Does 23andMe Show Your Blood Type? (Explained)

23andMe used to show customers their blood type. This dates back to a few years from 2009. The company discontinued providing blood type information as part of DNA results.

You may be tempted to use your 23andMe DNA results with independent services that try to derive your blood type from the data. This article gives pros and cons, and some advice on how to get genuine blood type results for free.

The Original 23andMe Blood Type Reports

You may see blogs and forums that mention the 23andMe ABO Blood Type report.

Even the 23andMe website hasn’t removed some of the old pages that reference it. This is a link that dates back to 2010.

Back in the early days of the company, your DNA results included an ABO blood type report within the health section. It looked like this:

23andMe has discontinued its blood type report. Disregard old web content that mentions this report.

The 23andMe ABO Blood Type Report Wasn’t Always Reliable

Notice how the word “probable” was part of the titles in the report?

There’s an old complaint on the 23andMe forum from a new user saying they must have been given someone else’s DNA results.

The reason the guy was so sure about this was that he already knew his blood type from medical testing. But 23andMe was showing completely different information.

In fact, there was no mix-up between DNA kits here. It’s just that the 23andme blood typing wasn’t always reliable. And 23andMe was honest about this.

The company provided a health warning (pun intended) with their blood type results.

Rare mutations

Part of their disclaimer sounded like unreliability was a rare issue.

There are many other mutations and deletions in the ABO gene that can affect blood type. If you have one of these more rare mutations, your actual blood type could be different than that predicted….

23andMe disclaimer, quoted from Karen’s Cubby

But another section of the disclaimer points to a wider problem.

Problems from phasing

You probably know that our chromosomes are in pairs. We inherit one copy within a pair from our mother and the other from our father.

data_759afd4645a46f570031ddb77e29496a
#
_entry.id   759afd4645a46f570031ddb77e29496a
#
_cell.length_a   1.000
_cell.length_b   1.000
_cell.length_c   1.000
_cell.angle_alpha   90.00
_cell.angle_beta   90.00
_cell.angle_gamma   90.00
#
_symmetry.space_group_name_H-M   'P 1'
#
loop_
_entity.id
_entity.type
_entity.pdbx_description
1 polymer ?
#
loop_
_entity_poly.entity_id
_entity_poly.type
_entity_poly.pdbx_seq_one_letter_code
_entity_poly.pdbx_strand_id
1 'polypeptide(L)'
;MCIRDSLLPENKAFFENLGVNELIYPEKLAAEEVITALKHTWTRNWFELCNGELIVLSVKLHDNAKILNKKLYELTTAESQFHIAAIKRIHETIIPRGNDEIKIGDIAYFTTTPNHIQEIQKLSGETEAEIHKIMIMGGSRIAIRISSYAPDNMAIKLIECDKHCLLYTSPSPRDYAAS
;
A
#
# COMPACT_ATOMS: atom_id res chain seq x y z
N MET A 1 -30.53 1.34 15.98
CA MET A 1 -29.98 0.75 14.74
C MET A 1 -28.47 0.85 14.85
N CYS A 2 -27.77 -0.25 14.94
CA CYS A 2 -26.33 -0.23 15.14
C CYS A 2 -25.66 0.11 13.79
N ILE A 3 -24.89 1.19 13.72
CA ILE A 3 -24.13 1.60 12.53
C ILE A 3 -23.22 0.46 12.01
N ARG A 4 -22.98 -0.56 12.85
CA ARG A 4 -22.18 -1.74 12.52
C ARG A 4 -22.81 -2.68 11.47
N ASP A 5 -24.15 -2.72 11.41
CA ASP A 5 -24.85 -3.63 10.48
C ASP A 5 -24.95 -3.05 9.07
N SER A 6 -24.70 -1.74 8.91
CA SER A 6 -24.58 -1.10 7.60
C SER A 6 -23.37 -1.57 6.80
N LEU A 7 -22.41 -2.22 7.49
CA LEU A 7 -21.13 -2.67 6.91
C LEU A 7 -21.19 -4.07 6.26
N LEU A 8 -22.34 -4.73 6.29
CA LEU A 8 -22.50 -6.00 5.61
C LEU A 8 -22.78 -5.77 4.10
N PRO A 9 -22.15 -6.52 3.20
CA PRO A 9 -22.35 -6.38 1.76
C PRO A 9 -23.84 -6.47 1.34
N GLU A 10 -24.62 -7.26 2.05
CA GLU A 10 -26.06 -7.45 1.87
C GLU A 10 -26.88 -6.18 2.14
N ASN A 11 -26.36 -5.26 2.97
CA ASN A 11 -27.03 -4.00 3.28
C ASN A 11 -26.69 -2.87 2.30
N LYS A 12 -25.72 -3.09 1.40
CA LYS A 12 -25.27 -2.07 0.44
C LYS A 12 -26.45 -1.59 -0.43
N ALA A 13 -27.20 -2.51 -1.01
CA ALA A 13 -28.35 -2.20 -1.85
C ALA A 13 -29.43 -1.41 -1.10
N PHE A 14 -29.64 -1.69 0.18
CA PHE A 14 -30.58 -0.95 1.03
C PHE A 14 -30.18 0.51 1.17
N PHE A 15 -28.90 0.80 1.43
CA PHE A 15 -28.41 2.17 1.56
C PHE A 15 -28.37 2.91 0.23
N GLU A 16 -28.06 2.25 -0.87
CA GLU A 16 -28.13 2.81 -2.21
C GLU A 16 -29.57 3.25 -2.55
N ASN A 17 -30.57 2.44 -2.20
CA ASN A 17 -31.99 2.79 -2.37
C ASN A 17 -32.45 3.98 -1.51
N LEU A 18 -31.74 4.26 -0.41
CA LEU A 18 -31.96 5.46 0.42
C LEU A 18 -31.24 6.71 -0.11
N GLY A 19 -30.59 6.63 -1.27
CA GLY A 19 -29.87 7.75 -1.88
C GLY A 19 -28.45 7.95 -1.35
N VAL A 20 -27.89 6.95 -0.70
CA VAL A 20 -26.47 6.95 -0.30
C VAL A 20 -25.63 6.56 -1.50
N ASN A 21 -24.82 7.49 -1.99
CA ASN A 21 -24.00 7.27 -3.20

The current state of consumer DNA analysis cannot determine which genetic information comes from which copy. So, 23andMe uses a technique they call “phasing” to estimate which parent the information came from.

 This is what they said about the impact on their blood type reports.

However, this method may introduce errors into your predicted blood type.

23andMe disclaimer, quoted from Karen’s Cubby

Can You Use 23andMe Results To Get Your Blood Type?

Several commercial companies will attempt to analyze your blood type if you upload your 23andME DNA results to their websites.

Promethease is a reputable site that will also give you a wide range of health reports. It costs about 12 bucks. (You can check out our article on who owns Promethease).

Be warned if all you want is your blood type. You may want to avert your eyes from all the other possibly scary health stuff that this site attempts to analyze.

However, before you try to use your 23andMe results to get your blood type, bear in mind that this will not be as reliable as a standard medical blood analysis.

The problems that 23andMe had in their disclaimer (covered in the prior section) haven’t gone away. The DNA tests aren’t designed to test for blood types.

The independent analysis looks for specific markers (SNPs) in your DNA results that partly predict blood type. But your DNA test doesn’t have all the markers that would need to provide an accurate assessment in all cases.

Here are some quotes from the 23andMe forums from people who used these services. To be fair, plenty of people report that their blood typing is correct. But not everybody:

I checked out my blood type on… and they were wrong. Prometheus couldn’t figure it out at all.

Promethease was half right with mine, they suggested I’d be either A or B and I’m B+.

Personally, I wouldn’t bother trying to use my 23andMe DNA results as a workaround like this. I’d get a proper test conducted.

If you’re on a limited budget, then the most reliable way will probably be through donating your blood. I’ll cover this in the next section.

Free Ways To Find Your Blood Type

Here are some alternative ways to find your blood type for free.

Donate blood

When you donate blood to reputable health organizations, the companies need to analyze your blood type. Aside from that, they’ll probably run a series of checks for diseases.

You will usually be given your blood type – just remember to ask for it!

Ask your parents about hospital baby records

Depending on where and when you were born, the hospital may have given your proud new parents a medical chart that included your blood type.

See if you can jog their memories. The document may be stored in the drawer with your first lock of hair and a milk tooth.

Dig through your old school documents

Do you have vague childhood memories of your entire class being blood tested? Local health authorities may do annual health checks for a specific age group.

This is another case of asking your parents. They may have been given a copy of the medical results.

Sell your blood plasma

Strictly speaking, this isn’t a free method. But in this case, it’s you who are getting paid!

Make sure that you are using a licensed and certified plasma center. And be sure to ask for your blood type as you are counting your hard-earned dollars.

More About 23andMe?

We have lots of articles and tutorials on 23andMe that focus on family history research.

Check out our Ultimate Guide to using 23andMe for genealogy. It has all the links to specific articles that cover everything you need to know.

Margaret created a family tree on a genealogy website in 2012. She purchased her first DNA kit in 2017. She created this website to share insights and how-to guides on DNA, genealogy, and family research.

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